Illegal poster, graffiti turn ubiquitous in Dhaka

Rashad Ahamad | Published: 00:24, Apr 22,2017

 
 

Flouting rules, posters put up on the pillars of a flyover damage the beauty and cleanliness of the Dhaka city. The photo was taken recently. — Sanaul Haque

Illegal banners, posters, festoons and graffiti are visible in every corner of the capital, which is aggravating the bad look the city has already got because of its unplanned growth and indifference of the authorities concerned to its beautification.
House owners have blamed the frenzy of different companies as well as political parties to grab the space on their boundary walls and the adjacent alleys where they put up posters, graffiti and banners for advertisements and publicity without their permissions.
They also find nonchalance of the authorities concerned responsible for this open display of the illegal advertisements, with no punitive measure against them.
The government passed the Writing on Walls and Poster (Control) Act, 2012 and the High Court has directives to control such illegal advertisement.
Locals have complained about the absence of any message in most of these advertisements do not carry any message for the ordinary people, rather they have negative impacts on society as the cinema posters most often become advertisement for firearm.
Some of the posters are very filthy and contradict social value while some provoke and cheat people, they think.
Authorities of the city corporations say that they cannot control these illegal activities for lack of manpower. They also blame politicians for violating the law.
During visits to different areas of the city, political posters, especially those of the ruling party leaders, are seen everywhere, some of them dating around two years back.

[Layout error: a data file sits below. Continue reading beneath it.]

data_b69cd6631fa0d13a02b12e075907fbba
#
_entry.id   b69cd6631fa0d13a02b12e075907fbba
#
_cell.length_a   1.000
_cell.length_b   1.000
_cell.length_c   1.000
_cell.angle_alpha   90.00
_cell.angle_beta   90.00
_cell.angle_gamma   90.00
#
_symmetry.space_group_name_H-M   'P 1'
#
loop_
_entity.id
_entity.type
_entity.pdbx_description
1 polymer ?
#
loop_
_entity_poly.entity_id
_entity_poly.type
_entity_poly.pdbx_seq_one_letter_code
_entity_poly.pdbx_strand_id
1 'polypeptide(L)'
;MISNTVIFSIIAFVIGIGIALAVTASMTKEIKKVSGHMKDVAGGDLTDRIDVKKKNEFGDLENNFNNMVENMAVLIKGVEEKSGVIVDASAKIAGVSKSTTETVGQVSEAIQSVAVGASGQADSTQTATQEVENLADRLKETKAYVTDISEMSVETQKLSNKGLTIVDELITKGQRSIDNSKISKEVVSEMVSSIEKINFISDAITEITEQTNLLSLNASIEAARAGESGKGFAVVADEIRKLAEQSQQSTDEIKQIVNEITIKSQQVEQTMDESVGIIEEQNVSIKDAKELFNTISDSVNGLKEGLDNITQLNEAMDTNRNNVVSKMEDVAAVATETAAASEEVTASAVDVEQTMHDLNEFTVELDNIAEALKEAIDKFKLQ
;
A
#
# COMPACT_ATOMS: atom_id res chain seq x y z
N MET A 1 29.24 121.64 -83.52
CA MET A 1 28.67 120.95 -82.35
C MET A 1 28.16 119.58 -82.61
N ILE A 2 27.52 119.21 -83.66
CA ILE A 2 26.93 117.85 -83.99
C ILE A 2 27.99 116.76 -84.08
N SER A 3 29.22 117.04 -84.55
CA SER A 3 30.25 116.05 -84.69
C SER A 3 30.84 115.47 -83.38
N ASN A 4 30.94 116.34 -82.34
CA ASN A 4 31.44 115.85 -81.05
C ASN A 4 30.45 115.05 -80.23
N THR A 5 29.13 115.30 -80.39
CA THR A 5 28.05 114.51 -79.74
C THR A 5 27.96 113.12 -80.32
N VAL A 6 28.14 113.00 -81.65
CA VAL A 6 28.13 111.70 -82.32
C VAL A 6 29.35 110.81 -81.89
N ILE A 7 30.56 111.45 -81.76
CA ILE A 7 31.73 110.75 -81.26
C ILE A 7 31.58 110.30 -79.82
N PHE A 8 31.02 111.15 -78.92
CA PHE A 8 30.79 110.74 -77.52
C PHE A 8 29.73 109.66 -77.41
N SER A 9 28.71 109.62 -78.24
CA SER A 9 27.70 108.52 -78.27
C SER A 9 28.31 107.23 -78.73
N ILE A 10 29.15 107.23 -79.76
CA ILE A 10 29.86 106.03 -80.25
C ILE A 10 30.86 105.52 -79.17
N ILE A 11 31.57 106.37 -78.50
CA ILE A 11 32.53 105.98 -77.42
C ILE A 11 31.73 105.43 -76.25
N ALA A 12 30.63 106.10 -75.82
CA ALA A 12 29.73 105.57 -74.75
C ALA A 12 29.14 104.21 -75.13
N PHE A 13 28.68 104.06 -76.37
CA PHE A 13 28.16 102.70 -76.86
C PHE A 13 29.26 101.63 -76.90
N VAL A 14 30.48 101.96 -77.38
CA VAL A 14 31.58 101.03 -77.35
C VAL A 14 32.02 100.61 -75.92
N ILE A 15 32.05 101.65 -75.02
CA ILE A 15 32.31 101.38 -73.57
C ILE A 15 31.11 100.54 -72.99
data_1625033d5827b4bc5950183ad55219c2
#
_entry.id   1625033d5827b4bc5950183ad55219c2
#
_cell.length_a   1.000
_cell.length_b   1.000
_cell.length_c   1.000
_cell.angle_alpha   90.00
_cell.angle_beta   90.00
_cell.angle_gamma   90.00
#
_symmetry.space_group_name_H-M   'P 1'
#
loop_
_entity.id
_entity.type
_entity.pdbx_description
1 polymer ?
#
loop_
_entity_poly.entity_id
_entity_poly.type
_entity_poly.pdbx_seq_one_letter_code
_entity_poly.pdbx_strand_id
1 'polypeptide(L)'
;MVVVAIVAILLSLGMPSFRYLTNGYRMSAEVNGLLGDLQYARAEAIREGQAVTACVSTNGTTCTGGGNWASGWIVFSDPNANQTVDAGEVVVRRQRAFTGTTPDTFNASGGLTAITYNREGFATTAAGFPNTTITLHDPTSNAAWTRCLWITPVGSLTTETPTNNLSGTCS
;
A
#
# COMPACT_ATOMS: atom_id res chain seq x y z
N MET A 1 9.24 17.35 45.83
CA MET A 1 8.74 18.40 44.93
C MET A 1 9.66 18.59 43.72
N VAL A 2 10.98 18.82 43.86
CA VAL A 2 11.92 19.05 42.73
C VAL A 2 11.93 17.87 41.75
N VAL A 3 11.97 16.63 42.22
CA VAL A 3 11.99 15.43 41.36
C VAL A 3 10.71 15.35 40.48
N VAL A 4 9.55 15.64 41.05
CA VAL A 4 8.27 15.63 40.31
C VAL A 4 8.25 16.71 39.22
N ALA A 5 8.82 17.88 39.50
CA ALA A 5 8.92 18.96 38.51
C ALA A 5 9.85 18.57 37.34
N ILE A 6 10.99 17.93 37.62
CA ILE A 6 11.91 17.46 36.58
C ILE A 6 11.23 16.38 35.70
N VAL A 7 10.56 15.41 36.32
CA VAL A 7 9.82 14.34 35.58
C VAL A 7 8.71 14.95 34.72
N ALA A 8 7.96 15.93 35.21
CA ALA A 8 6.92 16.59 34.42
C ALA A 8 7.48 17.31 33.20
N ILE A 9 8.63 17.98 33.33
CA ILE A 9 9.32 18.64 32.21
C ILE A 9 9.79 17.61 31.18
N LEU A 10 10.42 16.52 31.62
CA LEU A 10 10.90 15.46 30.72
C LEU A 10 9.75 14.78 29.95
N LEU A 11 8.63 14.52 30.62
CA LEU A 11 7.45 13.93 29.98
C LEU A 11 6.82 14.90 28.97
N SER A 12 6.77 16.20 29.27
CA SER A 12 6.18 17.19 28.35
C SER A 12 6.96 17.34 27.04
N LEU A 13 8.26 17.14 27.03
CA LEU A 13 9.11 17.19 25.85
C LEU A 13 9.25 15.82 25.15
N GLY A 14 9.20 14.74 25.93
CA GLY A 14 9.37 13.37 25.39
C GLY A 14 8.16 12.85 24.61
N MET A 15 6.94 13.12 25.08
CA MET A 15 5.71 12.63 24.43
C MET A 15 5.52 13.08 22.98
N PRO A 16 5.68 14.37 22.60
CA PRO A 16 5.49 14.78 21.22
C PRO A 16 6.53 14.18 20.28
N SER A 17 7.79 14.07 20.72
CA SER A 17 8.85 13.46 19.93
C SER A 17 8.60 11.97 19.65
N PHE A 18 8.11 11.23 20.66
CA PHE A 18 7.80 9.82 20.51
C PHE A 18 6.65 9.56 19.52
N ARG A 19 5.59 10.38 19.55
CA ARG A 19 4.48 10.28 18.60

Chief waste management officer of Dhaka North City Corporation commodore MA Razzak says that they ran a number of drives to control the outdoor advertisement and fined many institutions this year, but the malpractice could not be stopped.
He said since January they fined 32 firms including coaching centre, cinema, fashion house, food manufacturing company and household product manufacturers a total of Tk 13 lakh and removed 1.68 lakh such advertisements.
‘We are going to take stern punitive measures such as case filing and closure of the intuitions,’ he warned.
He said they have fined some of the institutions repeatedly but they did not stop the malpractice. Two politicians would be sued as they did not remove their poster even after repeated notices, they informed.
He said on Monday that they sealed off a fashion house Bishwa Rong at Farmgate as they did not remove their posters in compliance with a DNCC mobile court order issued on April 12.
The mobile court also fined seven coaching centres Saifur’s, UCC, Udbhas, Unmesh, Paragon, Oracle and Nasir Sir Tk 3.1 lakh for violating the Graffiti and Poster Campaign Control Act 2012.
He said that to stop haphazard advertisement they selected 52 spots for putting up posters but not for graffiti. Of them 20 would be launched immediately.
Dhaka South City Corporation is yet to make any policy or decision about designating spots for advertisement, locals say.
DSCC chief revenue officer Yusuf Ali Khan said they did not take any punitive measure against anyone but were going to file 30 cases for haphazard display of poster and banners.
The Daily Star business development department general manager Sher Ali said that the illegal advertisement was harming the legal advertisement houses, besides depriving the government of huge amount of revenue.
On March 18, 2012, the High Court ordered the authorities to remove all such materials following a petition filed by Bangladesh Environmental Lawyers’ Association and issued a rule seeking explanation from the government.
On August 18, last year, the HC ordered the two city corporations of the capital to remove all the illegal advertisements and erase all the writings on walls by August 22.
Later, the authorities of the two city corporations submitted a report to the HC mentioning that they accomplished 90 per cent of the job. 

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